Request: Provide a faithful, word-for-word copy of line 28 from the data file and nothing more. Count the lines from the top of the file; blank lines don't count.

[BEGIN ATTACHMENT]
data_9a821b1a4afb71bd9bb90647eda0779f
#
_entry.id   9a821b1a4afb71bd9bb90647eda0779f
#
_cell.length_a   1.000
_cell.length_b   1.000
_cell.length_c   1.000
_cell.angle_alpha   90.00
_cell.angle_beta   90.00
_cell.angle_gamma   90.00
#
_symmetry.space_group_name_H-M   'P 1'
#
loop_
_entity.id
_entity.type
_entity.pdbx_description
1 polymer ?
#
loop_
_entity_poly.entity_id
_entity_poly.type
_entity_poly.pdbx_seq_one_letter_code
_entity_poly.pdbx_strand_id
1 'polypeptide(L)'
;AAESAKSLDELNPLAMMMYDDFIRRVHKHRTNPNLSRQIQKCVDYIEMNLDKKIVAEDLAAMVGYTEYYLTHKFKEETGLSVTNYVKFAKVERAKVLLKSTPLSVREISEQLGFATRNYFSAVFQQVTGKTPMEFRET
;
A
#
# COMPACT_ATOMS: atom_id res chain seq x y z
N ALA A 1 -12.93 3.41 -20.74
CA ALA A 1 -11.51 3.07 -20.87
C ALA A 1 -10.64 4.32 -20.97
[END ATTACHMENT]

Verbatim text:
A